Background: Wow, bottled in 2017, this still holds a massive abv for 25 years of ageing – and was the first of five whiskies tried at Independent Spirit for their second Uber Whisky tasting of the year. I loved the last tasting, so was very excited for this. Also, my first ever set of notes from The Speyside – the distillery, rather than the region Speyside (also called just “Spey” for a bunch of its bottling, probably to stop confusion with other whiskies from the region). This is one of 533 bottles. Anyway, as always for these events – I was doing my notes in a social environment, with five strong whiskies back to back – my notes may be affected by other peoples thoughts, the drunkenness, and the other whisky I had. However, as before, for trying five expensive and rare whiskies like this I could hardly miss the chance to do some notes. Hope they are ok by you.

douglas-laing-old-particular-laphroaig-18-year

Douglas Laing: Old Particular: Laphroaig 18 Year (Scottish Islay Single Malt Whisky: 18 Year: 48.4% ABV)

Visual: Quite light grain gold.

Viscosity: Slow thin puckering.

Nose: Salted rocks. Peat. Medicinal. Dry. Ash. Salted lemon. Water adds ashtray style notes.

Body: Dry. Lemon juice. Vanilla. White grapes. Dry white wine. Salt. Peat. Water adds lemon cordial and wine gums. Slight oily and slight creamy character.

Finish: Lemon juice and dry salted lemons. Slight golden syrup. Cinder toffee. Water adds more lemon. Toffee. Even more water adds malt chocolate.

Conclusion: This is an odd mix of fresh squeezed lemon and dry salted lemons, all mixed up with a medicinal Laphroaig character. It is less harsh than the similar medicinal notes in a younger Laphroaig, but it still shows some of that pure salt behind the more mellow salted lemon character.

Nice as this is it doesn’t have the booming depth or intensity of the Quarter Cask – instead it makes a fresher, and somehow refreshing, yet intense character. The spirit is smooth – showing surprisingly little alcohol character and with that gives a show of an oily base and a slight creamy character that doesn’t seem to come out in other expressions I have tried. With water it becomes more creamy and slightly dessert like making it almost a medicinal lemon meringue of the Islay world. Another case of words I never thought I would type. I know the idea sounds horrible. It is not. This is actually pretty darn nice.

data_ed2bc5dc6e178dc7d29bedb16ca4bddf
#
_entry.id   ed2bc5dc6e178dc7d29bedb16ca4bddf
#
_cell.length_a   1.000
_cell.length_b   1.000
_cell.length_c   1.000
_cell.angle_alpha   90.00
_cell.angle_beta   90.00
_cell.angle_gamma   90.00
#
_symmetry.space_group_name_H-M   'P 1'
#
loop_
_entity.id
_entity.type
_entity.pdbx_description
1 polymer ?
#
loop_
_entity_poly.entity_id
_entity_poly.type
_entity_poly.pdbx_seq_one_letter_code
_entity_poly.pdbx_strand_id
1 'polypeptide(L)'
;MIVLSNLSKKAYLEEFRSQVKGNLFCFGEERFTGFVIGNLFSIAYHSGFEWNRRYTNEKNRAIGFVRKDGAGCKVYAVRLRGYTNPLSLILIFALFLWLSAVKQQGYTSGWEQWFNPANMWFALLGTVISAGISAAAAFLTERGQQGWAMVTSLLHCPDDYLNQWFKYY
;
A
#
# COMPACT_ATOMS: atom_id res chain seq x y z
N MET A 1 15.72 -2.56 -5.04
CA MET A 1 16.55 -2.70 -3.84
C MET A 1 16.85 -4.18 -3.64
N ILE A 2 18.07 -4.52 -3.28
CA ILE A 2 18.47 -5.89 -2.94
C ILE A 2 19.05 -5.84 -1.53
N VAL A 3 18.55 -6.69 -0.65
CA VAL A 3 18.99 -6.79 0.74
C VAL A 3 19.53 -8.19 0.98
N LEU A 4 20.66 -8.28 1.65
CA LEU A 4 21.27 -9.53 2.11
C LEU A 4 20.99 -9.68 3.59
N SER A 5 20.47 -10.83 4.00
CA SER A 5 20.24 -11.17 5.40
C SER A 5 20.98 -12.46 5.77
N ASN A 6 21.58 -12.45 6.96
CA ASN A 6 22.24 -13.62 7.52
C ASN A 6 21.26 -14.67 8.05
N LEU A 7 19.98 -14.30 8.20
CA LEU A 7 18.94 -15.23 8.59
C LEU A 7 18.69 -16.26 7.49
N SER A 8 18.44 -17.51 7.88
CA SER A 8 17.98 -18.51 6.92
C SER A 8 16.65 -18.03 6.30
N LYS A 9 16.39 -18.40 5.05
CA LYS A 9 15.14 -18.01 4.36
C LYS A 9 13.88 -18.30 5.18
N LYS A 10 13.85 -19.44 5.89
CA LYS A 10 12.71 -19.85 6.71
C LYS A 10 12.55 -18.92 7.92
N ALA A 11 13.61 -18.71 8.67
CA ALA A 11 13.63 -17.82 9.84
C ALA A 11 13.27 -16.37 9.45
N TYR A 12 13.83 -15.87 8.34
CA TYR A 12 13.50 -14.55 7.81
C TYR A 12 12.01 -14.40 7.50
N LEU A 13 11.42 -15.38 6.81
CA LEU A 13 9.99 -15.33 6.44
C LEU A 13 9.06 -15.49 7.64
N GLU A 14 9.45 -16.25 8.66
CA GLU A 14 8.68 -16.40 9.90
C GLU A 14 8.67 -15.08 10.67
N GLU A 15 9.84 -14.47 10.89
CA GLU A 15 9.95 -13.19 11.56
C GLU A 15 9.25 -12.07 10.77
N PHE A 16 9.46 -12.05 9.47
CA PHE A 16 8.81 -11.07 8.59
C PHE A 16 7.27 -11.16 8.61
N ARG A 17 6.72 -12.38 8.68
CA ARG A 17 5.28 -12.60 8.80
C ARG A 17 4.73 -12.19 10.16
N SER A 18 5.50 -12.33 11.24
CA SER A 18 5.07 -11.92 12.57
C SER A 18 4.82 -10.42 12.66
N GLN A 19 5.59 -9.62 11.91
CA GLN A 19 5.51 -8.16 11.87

This is a strange expression – the lemon character reminds me of the unpopular Laphroaig Select – an ok whisky but one I tend to refer to as the lemonade of the Laphroaig world due to its lighter character and lack of a lot of what makes Laphroaig recognisable. This however does not sacrifice its fuller character as it brings in the smoothness and lemon flavours, making it far better than that weaker attempt. In fact this lays in the same area as the blended malt Kiln Embers – which is both a complement – as that is a very nice whisky – and a problem, as that was far cheaper than this expression. This is slightly better than Kiln Embers, but only just and for that slight bit extra it costs a lot more cash. So, depending on your cash flow, make your choice. Had as I did, I enjoyed it, but for grabbing a bottle – Kiln Embers is the one I would return to if you can still find it.

Background: One of 317 bottles this is a rare independent bottling, single cask Laphroaig expression and the final of the five whiskies had at the uber whisky tasting night at Independent Spirit. I am a huge Laphroaig fan, and you don’t see many bottlings of these guys so was looking forwards to this. My photo skills were pretty much gone by the time I took a photo of this glass – sorry – I blame alcohol. As before due to the social environ and number of whiskies tried at the event my notes may be less comprehensible than normal – I try my best.

bruichladdich-octomore-10-year2nd-release

Bruichladdich: Octomore: 10 Years(2nd Release) (Scottish Islay Single Malt Whisky: 10 Year: 57.3% ABV)

Visual: Dark gold.

Viscosity: Very fast thick streaks.

Nose: Smokey bacon. Lots of peat smoke. Slight salt. Smoked beef. Beef stew and pigs in blankets. Slight cherry pocked digestives.

Body: Honey. Huge peat. Lime. Dried beef. Slight cherries. Sauternes wine. Water adds peach and honey and makes much sweeter. Slight custard sweetness notes.

Finish: Alcohol tingle. Salt. Very medicinal. Slightly numbing. Honey. Peach syrup added with water.

Conclusion: This is so much sweeter than the younger Octomore! It still comes in with the heavy peat and medicinal style though, do not worry. As it has soothed a bit with age that now comes across as a massively meaty feast of a whisky – especially on the nose. Kind of a smoked meat (especially smoked bacon) fest, That aroma however does not hint at a lot of what is to come. In fact originally it comes across more smoked meat than even the other Octomores I have tried.

The body keeps the peaty character, but is much more honeyed, and has an almost Sauternes wine sweet character. It is so sweet and fruity under the heavy peat that it is less that smooth assault you might expect and is instead a much more complex yet still peaty beast. Without water the finish is very medicinal, again calling to its roots as a more harsh whisky, water again brings out that sweetness.

It is so unexpected – still meaty. Still peaty – but very much tamed by the newfound sweetness. Even slight custard sweetness over the salted Islay base. If you want sheer assault then this has moved away from that and you will be let down. If you want a big sweet Islay style peated whisky – well this is very good and still intense. The honey wine soaked meat feast peat whisky.